Compadre Academy wins ASU's Better Together Challenge

The competition empowers — and funds — high school and middle school students who want to see positive change in their communities


May 4, 2018

High school sometimes seems like a Darwinian environment: survival is dependent on keeping up with the crowd, creating barriers, and maintaining the status quo.

But the status quo sometimes needs a shake-up, and an Arizona State University-led initiative is helping high school and middle school students do just that. Students from Compadre Academy in Tempe won the 2018 Better Together Challenge for their project to better their school and community through inclusiveness. Photo by Jamie Ell/ASU Now Download Full Image

Ten Arizona middle schools and high schools participated in the 2018 Better Together Challenge, a program developed by the T. Denny Sanford School of Social and Family Dynamics at ASU.

“When schools are inclusive, safe, and equitable, students feel a sense of belonging and comfort," said Professor Laura Hanish, deputy director of the Sanford School. "This helps students to engage and participate in school activities and, ultimately, the benefits are seen in students’ interest in and motivation for school and their achievement.” 

What’s unique in the Better Together Challenge is that students are the ones given the reins to be the change agents. The challenge asked students to craft a plan that would promote inclusiveness and equity to better both their school environment and the surrounding community. 

“We purposely created the Better Together Challenge in a way that allowed the students to identify the unique needs of their own schools and to create solutions that best address those needs,” Hanish said. “They pitch their ideas, and they are the ones playing an active role in putting their plans into action.”

The students at each school submitted their proposals, and five finalists were selected in February by a challenge review panel to put their plans into action from Feb.10 to April 20, receiving $300 to purchase needed materials or resources.

Students were guided by a faculty adviser and mentors within their community to help implement, document and measure the success of their project.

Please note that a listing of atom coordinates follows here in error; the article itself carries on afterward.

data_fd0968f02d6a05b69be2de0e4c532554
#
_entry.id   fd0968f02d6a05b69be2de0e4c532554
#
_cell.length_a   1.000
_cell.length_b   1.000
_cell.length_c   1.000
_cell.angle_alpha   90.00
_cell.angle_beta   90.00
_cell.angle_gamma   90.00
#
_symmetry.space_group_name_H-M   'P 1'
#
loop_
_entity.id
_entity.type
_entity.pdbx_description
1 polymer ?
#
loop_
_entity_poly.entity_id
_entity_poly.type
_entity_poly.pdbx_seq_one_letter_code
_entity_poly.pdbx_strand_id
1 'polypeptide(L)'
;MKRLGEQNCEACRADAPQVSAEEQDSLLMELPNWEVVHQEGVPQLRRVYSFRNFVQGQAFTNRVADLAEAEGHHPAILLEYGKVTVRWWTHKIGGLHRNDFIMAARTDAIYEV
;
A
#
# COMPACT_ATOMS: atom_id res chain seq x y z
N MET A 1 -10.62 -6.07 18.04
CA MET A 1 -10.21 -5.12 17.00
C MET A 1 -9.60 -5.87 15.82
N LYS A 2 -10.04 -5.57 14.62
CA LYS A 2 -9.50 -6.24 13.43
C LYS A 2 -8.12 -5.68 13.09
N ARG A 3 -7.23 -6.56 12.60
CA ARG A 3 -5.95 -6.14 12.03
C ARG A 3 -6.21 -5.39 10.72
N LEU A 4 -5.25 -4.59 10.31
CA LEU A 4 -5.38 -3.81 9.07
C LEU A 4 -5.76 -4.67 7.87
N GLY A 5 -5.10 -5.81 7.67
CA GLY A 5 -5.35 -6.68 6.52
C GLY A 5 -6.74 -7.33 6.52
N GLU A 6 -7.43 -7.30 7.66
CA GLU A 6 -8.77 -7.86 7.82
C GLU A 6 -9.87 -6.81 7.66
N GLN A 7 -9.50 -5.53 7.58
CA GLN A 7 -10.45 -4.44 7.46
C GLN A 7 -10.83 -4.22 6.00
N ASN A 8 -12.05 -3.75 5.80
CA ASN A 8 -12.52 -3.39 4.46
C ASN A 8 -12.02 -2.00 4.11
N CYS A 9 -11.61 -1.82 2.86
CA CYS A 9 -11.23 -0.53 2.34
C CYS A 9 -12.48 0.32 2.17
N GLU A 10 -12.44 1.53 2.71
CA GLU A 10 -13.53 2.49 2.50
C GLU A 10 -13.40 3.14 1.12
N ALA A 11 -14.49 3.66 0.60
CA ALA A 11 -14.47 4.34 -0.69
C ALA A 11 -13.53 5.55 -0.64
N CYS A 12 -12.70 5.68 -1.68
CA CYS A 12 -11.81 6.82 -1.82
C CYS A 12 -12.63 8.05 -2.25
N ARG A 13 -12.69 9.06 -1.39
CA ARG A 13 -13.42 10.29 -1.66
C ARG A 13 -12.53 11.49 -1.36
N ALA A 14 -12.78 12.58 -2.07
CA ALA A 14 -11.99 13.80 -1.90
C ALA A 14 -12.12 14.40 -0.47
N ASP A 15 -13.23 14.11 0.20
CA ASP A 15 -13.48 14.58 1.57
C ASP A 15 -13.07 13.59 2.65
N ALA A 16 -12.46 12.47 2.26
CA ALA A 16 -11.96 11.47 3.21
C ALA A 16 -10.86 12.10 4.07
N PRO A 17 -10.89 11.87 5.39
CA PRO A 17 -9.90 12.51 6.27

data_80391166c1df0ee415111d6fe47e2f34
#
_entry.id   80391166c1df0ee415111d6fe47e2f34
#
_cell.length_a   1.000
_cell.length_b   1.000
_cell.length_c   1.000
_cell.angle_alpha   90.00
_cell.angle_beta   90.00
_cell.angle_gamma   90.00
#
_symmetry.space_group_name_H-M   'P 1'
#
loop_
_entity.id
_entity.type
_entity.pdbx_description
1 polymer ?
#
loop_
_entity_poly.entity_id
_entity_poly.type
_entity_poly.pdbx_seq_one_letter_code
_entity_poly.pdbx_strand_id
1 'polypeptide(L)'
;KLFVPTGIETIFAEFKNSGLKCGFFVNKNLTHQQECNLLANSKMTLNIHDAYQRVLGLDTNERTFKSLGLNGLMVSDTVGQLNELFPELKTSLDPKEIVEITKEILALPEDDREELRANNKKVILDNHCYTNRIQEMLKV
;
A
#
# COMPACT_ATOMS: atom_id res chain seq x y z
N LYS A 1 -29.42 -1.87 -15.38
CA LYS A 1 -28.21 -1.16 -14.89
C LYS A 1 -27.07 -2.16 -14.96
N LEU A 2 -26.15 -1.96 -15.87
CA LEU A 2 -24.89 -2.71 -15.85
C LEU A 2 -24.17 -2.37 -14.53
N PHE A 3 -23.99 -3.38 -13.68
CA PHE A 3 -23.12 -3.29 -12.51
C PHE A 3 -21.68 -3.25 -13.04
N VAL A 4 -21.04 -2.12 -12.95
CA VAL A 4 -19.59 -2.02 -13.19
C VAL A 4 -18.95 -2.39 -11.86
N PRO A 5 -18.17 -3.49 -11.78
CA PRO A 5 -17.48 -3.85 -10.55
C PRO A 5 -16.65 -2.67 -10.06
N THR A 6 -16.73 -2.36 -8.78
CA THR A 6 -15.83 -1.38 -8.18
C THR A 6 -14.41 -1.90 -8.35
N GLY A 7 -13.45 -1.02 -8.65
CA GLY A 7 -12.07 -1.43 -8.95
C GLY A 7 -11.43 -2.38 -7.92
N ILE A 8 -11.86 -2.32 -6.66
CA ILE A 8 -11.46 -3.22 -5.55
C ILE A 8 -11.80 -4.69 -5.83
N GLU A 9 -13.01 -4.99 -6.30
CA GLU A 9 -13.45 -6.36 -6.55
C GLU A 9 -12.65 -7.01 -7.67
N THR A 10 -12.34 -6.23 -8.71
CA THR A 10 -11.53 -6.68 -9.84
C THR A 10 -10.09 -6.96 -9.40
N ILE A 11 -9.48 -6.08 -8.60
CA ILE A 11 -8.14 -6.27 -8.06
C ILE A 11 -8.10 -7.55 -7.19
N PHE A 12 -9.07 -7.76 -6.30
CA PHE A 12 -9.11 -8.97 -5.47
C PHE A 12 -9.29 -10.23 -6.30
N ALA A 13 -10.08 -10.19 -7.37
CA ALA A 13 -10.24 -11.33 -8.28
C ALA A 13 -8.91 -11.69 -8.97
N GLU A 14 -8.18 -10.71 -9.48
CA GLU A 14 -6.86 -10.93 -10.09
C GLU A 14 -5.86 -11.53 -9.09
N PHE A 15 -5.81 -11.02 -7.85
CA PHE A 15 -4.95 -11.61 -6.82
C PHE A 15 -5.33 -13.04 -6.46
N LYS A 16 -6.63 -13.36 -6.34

Students at Compadre Academy in Tempe — under the banner of their team, “K[IN]D” — developed a program to adopt a street, working to maintain a portion of Guadalupe Road in Tempe. They also brought in a plan to promote inclusiveness by creating a welcome ceremony for students transferring to their school, Hanish said.

The other four finalists included two middle schools and two high schools: Kino Junior High School in Mesa, Santan Junior High School in Chandler, Mountain Pointe High School in Phoenix and Tempe High School.

On April 30, the review panel weighed the results of the finalists' projects and selected a winner. Compadre Academy received a $500 prize to sustain their project for another year. Runner-up Tempe High School received $200 and third-place winners Kino, Santan and Mountain Pointe received $100 each.

Better Together is part of the PROMISE InitiativePROMoting Inclusive and Safe Environments (PROMISE), a program of the T. Denny Sanford School of Social and Family Dynamics, develops and disseminates programs and materials that support educators, parents, organizations, and communities to create environments that are inclusive, safe, and equitable., which fosters programs that speak to ASU’s larger goal of inclusiveness and embody the idea of connecting with communities through mutually beneficial partnerships.

“By partnering with local middle and high schools, we are creating an opportunity for diverse youth to connect with ASU faculty and graduate students and to translate research knowledge in ways that improve school environments,” Hanish said.

The 2018 Better Together Challenge was supported, in part, by Ms. Nikki Halle and T. Denny Sanford School of Social and Family Dynamics. Looking ahead, The Better Together Challenge will continue and expand for the 2018-2019 academic year to include more school districts. 

Jamie Ell

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ASU Film Spark charts new course for young filmmakers with LA nonprofit

May 4, 2018

Herberger Institute film program offers access to education, career opportunities